I've said before that I view writing, painting, sculpture, sewing and carpentry as different faces of the same mental process. Somewhere in the great echoing catacombs of my brain is a largish room that is crowded with ideas, each shouting to be heard above the din. Each of them carries a notebook or a roll of plans that they are waving in the air, hoping to be noticed, hoping to be next, striving to be realized. Because an idea unrealized is a wan., pathetic thing indeed. And to go unrealized until it is forgotten entirely is a fate worse than death.
I can write or sculpt or paint with equal amounts of training and love. But just as writing a story is to execute a painting in the reader's mind, sewing a jacket or blocking a hat is to execute a sculpture in cloth. The only difference is the usefulness of the results.
In truth, they are all ideas realized, one voice in the din that falls silent because it has retired to make room for the next.
I was reflecting on this recently when a back injury laid me up for three months, forcing the conference of clamoring ideas to wait until I could do something about them. Notebooks were filled, stories scribbled, and deadlines pushed back as I tottered around with my cane and wished I lived in the future we all dreamed about when I was a kid, the one where malfunctioning bits would be replaced with shiny titanium and whirring servos.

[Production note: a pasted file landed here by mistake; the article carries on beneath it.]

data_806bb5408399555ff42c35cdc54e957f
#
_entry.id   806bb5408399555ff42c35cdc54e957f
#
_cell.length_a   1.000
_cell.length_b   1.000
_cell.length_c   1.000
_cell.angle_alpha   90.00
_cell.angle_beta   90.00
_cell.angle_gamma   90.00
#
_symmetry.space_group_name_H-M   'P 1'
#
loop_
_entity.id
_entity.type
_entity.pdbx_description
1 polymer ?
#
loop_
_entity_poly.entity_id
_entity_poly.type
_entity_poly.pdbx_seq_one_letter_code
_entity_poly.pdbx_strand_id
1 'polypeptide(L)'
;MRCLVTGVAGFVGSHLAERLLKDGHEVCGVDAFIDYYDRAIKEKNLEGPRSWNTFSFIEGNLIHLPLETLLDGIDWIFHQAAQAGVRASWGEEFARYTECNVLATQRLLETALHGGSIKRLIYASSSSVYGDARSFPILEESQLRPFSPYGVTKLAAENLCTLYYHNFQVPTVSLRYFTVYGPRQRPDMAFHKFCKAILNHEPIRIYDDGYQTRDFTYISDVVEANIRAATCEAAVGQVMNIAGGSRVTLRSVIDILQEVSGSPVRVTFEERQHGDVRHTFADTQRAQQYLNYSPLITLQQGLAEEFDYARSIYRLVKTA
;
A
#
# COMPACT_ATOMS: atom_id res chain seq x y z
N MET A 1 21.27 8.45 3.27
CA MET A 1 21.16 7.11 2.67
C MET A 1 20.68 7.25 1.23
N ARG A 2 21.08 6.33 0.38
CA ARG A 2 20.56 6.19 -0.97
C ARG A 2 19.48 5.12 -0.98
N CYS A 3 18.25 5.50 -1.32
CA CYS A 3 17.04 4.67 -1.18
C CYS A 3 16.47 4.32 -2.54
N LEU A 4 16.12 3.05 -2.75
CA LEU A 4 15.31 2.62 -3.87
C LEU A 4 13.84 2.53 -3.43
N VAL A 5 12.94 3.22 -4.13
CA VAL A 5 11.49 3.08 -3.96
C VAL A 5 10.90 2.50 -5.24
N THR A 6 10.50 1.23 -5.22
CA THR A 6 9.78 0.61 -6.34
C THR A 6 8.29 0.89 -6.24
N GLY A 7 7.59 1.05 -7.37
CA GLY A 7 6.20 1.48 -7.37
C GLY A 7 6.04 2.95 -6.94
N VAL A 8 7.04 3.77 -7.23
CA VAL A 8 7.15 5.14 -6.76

And now all of the ideas are shouting again, demanding to be heard at once.
So get ready for the flood as I try to keep up with documenting all of these projects and try desperately not to screw them up just because more ideas are jostling in the queue behind it. That's is where my viewing these things as art comes in handy. If there's one thing art school taught me, it's how to ignore the next idea and focus on the one in front of me.